in children and teens is not rare. However, because normal behaviors vary from one childhood stage to another, it can be difficult to tell whether a child is just going through a temporary phase or is suffering from depression. Here is a list of symptoms and signs to help identify when a child is suffering from depression.
Common symptoms include:
- Persistent sad or irritable mood
- Loss of interest in activities once enjoyed
- Significant change in appetite or body weight
- Difficulty sleeping or oversleeping
- Psychomotor agitation or retardation
- Loss of energy
- Feelings of worthlessness or inappropriate guilt
- Difficulty concentrating
- Recurrent thoughts of death or suicide
- Frequent vague, nonspecific physical complaints such as headaches, muscle aches, stomach aches, or tiredness
- Frequent absences from school or poor performance in school
- Pretending to be sick
- Not wanting to go to school
- Talk of or efforts to run away from home
- Outbursts of shouting, complaining, unexplained irritability, or crying
- Being bored
- Lack of interest in playing with friends
- Social isolation, poor communication
- Clinging to parent
- Fear of death
- Extreme sensitivity to rejection or failure
- Increased irritability, anger, or hostility
- Reckless behavior
- Difficulty with relationships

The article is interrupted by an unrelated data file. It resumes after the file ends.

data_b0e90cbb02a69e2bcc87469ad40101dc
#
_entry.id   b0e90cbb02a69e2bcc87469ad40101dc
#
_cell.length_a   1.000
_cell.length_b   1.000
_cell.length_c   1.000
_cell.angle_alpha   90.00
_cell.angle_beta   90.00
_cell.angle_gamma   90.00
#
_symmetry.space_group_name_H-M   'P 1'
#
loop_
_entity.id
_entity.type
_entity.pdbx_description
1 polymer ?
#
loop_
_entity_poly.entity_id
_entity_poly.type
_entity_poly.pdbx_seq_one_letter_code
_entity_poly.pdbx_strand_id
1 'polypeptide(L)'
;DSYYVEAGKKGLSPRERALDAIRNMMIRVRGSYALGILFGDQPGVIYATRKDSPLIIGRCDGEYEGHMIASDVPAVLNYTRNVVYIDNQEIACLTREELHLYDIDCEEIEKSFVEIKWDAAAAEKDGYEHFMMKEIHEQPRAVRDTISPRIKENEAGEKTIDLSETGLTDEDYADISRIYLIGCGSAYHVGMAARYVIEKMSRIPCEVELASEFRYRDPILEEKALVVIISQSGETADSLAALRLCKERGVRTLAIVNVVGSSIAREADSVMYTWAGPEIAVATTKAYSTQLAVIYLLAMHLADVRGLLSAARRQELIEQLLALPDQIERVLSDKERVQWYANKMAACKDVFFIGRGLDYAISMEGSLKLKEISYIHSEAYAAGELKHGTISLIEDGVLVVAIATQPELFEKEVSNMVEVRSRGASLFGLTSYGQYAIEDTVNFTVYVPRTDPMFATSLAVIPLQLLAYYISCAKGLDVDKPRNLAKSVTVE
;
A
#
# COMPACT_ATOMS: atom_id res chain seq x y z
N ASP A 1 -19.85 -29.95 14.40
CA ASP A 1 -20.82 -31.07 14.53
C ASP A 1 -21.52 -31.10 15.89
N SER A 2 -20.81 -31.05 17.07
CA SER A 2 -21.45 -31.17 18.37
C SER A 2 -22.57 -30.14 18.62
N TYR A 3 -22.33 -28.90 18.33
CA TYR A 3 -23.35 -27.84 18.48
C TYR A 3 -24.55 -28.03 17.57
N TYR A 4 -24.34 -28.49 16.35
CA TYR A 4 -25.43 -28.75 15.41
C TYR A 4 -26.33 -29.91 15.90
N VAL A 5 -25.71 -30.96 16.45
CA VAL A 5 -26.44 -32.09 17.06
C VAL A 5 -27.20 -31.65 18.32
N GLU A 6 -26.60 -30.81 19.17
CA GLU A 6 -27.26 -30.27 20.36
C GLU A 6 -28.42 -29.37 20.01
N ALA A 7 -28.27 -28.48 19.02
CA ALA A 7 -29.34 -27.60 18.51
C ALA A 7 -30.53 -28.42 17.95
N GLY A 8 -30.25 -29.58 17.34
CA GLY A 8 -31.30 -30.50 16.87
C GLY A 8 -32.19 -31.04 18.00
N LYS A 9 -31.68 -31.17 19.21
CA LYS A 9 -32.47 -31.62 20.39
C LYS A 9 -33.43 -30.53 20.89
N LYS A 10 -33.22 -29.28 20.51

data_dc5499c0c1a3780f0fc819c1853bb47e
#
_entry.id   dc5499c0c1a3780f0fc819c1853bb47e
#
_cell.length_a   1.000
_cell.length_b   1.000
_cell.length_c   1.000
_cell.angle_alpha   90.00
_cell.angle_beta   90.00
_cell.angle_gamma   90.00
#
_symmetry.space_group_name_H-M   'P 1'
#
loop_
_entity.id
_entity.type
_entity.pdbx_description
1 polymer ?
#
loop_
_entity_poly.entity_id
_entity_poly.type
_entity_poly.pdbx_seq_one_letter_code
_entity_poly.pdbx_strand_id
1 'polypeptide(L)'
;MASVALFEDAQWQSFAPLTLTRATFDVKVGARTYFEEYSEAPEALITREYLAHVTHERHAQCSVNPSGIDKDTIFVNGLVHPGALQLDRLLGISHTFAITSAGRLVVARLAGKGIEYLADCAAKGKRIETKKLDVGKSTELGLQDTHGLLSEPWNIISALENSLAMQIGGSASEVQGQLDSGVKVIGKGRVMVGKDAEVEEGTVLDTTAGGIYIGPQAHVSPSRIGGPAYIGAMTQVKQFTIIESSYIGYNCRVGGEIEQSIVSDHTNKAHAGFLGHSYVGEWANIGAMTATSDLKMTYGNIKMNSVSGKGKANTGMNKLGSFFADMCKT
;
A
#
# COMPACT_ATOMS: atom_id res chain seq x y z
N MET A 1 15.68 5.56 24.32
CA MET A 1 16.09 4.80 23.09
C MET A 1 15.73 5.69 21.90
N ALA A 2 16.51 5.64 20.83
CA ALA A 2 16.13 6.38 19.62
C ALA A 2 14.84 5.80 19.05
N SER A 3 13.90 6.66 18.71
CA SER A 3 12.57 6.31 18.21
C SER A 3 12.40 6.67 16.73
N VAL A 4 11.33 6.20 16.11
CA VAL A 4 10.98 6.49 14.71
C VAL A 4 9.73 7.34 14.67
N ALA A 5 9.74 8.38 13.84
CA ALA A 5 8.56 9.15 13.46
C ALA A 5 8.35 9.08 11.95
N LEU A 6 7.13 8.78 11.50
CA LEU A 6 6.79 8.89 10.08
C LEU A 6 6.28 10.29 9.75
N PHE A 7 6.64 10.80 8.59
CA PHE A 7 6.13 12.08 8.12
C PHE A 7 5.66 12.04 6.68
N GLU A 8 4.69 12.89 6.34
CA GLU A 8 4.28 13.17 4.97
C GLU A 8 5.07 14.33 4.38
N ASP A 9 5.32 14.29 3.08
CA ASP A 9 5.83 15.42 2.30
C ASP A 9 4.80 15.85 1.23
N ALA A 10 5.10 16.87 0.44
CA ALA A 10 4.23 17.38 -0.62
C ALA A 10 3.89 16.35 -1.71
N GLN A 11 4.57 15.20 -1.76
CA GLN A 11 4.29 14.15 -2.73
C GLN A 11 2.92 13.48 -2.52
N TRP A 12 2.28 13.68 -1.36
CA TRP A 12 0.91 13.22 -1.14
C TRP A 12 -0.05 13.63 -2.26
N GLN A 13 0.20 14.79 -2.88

Note: Not every depressed child will experience every symptom—some will experience a few symptoms, some many; and the severity of symptoms will vary from child to child. Depression can be very serious, but it is treatable. If your child is showing any of these signs and symptoms, talk with your child's doctor.
Depression. EBSCO DynaMed website. Available at: . Updated December 17, 2012. Accessed January 2, 2013.
Depression in Children and Teens. American Academy of Family Physicians Family Doctor website. Available at: . Updated August 2012. Accessed January 2, 2013.
How do children and adolescents experience depression?
National Institute of Mental Health website. Available at:
. Accessed January 2, 2013.
Symptoms of depression. Kidshealth.org website. Available at:
. Updated November 2011. Accessed January 2, 2013.
Last reviewed January 2013 by Brian Randall, MD
Please be aware that this information is provided to supplement the care provided by your physician. It is neither intended nor implied to be a substitute for professional medical advice. CALL YOUR HEALTHCARE PROVIDER IMMEDIATELY IF YOU THINK YOU MAY HAVE A MEDICAL EMERGENCY. Always seek the advice of your physician or other qualified health provider prior to starting any new treatment or with any questions you may have regarding a medical condition.
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